Vahora ultimately fled to the United States on April 5, 2001, ostensibly for purposes of seeking temporary refuge and without the intent of seeking asylum (Vahora had previously travelled to London twice, only to be beaten or threatened by police upon returning home). In February 2002, a group of Hindu fundamentalists burned down Vahora’s family home and farmhouse amidst widespread Hindu rioting in the region. Upon filing a complaint with local authorities, police arrested Vahora’s brother, Karim, whose whereabouts continue to remain unknown despite repeated inquiries by Vahora and his family.

Eventually Vahora’s older brother, Husman, fled for his life and went into hiding following his own police detention, prompting Vahora to file an affirmative application for U.S. asylum on December 16, 2002. The Immigration Judge (“IJ”) rejected Vahora’s claim on the basis that Vahora had failed to file his application within his first year inside the United States following his arrival from India (see 8 C.F.R. § 208.4(a)(2)). Vahora appealed, contending that he was eligible for an exception to the one-year filing requirement on the basis that intervening events between February 2002 and the eventual filing date, including the intensified regional violence, direct attacks on Vahora’s family home and property, and confrontation of Vahora’s brothers by Indian police, constituted sufficiently “changed circumstances” so as to merit an exception to the one-year timeframe under 8 C.F.R. § 208.4(a)(5). The Board of Immigration Appeals (the “BIA”) upheld the IJ’s ruling, however, finding that uptick in violence and direct attacks on Vahora’s family and property were insufficient indicia of changed circumstances, particularly in light of the substantial civil unrest and familial violence to which Vahora was exposed prior to fleeing India for the United States in 2001.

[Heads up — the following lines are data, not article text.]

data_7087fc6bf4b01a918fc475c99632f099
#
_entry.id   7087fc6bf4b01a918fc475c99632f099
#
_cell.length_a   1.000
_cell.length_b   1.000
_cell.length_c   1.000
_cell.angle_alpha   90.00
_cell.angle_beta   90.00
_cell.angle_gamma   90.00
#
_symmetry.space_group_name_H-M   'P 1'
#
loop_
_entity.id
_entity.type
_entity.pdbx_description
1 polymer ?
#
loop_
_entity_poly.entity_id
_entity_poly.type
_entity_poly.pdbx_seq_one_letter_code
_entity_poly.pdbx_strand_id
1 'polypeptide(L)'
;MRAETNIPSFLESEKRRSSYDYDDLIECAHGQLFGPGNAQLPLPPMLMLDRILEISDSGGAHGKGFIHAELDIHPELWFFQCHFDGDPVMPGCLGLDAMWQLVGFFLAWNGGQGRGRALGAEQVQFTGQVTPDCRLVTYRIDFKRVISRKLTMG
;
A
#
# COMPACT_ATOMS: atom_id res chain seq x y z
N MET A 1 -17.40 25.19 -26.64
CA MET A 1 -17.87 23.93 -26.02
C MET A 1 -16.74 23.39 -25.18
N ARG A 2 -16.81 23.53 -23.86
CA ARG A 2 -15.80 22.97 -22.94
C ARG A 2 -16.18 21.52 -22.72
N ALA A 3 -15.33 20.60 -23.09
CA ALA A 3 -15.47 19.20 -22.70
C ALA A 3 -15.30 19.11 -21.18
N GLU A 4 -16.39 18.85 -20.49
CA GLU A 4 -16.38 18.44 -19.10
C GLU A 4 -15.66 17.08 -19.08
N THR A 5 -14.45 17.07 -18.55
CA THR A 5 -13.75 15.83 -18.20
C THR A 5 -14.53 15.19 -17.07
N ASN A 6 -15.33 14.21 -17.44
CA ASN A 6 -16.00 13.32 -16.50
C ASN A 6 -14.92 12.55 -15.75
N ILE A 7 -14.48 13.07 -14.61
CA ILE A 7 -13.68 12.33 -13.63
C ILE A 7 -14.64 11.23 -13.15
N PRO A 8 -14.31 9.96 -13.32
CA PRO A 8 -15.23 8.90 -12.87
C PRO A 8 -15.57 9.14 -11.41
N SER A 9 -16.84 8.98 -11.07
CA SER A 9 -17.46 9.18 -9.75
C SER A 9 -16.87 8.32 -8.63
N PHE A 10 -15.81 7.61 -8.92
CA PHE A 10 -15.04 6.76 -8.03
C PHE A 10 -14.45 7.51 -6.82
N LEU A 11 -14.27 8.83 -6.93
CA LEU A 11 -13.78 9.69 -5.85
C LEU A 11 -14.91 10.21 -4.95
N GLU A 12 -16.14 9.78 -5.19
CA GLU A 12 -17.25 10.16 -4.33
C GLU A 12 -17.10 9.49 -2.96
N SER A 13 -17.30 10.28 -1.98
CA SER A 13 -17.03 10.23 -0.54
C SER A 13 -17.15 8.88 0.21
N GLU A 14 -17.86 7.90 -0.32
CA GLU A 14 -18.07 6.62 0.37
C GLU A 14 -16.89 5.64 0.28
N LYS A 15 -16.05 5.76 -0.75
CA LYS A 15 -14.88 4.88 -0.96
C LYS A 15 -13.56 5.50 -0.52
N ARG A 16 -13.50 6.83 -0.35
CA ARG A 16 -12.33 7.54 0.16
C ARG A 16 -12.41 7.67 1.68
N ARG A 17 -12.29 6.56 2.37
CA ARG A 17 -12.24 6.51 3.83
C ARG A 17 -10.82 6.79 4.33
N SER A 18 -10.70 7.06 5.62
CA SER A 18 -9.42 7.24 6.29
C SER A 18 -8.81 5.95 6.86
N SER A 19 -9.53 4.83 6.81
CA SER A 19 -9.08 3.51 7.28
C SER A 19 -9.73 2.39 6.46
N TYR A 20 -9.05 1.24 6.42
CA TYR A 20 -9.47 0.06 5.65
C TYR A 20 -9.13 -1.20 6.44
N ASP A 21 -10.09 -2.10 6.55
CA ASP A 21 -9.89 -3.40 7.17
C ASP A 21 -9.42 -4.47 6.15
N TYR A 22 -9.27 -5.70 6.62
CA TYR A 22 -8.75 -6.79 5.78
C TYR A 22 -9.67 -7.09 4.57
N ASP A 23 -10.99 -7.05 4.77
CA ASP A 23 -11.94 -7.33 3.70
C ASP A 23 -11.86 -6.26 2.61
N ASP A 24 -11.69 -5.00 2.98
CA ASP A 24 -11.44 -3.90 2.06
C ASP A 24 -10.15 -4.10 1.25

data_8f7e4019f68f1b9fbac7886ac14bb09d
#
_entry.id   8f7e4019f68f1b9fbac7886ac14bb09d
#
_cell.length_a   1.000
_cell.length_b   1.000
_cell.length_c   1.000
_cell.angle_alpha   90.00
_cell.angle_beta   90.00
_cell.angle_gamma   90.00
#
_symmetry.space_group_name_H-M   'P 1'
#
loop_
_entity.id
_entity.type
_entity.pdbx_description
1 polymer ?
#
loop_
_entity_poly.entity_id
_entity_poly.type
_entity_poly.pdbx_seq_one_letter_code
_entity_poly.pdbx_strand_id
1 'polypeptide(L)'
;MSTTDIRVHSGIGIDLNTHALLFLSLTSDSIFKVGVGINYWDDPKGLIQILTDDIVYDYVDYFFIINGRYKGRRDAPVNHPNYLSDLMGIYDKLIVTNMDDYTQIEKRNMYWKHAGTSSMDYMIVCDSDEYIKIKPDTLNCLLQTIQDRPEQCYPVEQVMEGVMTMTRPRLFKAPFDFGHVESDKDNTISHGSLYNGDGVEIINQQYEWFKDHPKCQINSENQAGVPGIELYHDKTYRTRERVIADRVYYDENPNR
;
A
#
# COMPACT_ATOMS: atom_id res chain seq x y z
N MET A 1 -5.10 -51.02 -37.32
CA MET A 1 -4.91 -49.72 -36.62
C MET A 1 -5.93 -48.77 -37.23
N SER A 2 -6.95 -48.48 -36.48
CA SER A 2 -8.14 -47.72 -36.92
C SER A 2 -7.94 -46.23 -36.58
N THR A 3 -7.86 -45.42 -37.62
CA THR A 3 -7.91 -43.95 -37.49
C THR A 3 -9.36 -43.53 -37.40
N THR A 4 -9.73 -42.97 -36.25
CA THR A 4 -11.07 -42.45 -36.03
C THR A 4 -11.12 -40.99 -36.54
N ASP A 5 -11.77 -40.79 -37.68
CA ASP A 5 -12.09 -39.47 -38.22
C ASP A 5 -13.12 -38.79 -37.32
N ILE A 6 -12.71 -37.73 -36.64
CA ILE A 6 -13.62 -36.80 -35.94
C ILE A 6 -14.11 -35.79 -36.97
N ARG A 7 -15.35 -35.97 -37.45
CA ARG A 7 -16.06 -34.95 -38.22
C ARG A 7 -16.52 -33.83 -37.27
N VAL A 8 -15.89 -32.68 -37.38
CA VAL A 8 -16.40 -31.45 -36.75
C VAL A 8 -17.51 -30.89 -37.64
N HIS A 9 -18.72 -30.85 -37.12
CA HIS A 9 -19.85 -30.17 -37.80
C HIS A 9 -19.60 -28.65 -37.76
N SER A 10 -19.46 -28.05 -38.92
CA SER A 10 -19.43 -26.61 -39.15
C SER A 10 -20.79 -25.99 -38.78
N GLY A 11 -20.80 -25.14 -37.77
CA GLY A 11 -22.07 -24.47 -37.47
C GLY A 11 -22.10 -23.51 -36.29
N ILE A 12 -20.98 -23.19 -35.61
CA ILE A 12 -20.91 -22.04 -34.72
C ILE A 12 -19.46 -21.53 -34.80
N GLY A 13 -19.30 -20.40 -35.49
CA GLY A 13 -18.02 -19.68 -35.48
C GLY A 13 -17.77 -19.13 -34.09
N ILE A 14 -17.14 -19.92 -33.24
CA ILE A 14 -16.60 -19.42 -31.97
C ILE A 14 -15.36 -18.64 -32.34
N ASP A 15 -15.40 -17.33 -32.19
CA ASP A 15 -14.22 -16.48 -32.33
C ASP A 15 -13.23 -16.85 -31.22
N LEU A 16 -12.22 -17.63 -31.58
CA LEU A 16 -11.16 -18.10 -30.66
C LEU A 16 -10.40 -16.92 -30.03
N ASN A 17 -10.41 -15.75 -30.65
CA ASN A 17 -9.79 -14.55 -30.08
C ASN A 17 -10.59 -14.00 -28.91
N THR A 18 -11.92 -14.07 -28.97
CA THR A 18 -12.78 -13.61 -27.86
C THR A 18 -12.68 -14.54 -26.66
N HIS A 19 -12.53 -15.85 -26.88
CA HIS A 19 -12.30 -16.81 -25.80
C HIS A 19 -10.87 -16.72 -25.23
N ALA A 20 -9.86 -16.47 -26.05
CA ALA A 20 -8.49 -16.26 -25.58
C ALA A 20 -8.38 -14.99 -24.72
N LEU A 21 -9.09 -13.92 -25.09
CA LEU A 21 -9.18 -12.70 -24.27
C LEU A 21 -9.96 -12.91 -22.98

In reversing the BIA’s ruling, the Ninth Circuit found compelling the evidentiary record surrounding the events of February 2002, which had been described by some accounts as “India’s worst religious violence in decades” and a material heightening of previous civil tension that had been brewing while Vahora was still in the region. The majority also found to be material in its analysis of Vahora’s “changed circumstances” petition the increasingly direct and expanded targeting of Vahora’s family by Gujurati rioters and police.

In a bristling dissent, Ninth Circuit Judge Alex Kozinski stated that the majority’s ruling made “mincemeat” of the one-year filing requirement, and accused the majority of partaking in a “tired game” of judicial usurpation and “creative interpretation.” In the dissent’s view, an asylum seeker may only rely upon the “changed circumstances” exception if the applicant had not previously “experienced circumstances that arguably would establish a colorable claim for asylum within the statutory time period for filing.” Reasoning that Vahora possessed an arguably meritorious case for asylum even prior to the February 2002 violence, and that denial of such an application within the one-year filing deadline would not have prejudiced Vahora from filing a subsequent application should circumstances have worsened in Gujurat, Judge Kozinski concluded that “there can be no changed circumstances, regardless of how much country conditions may have deteriorated.”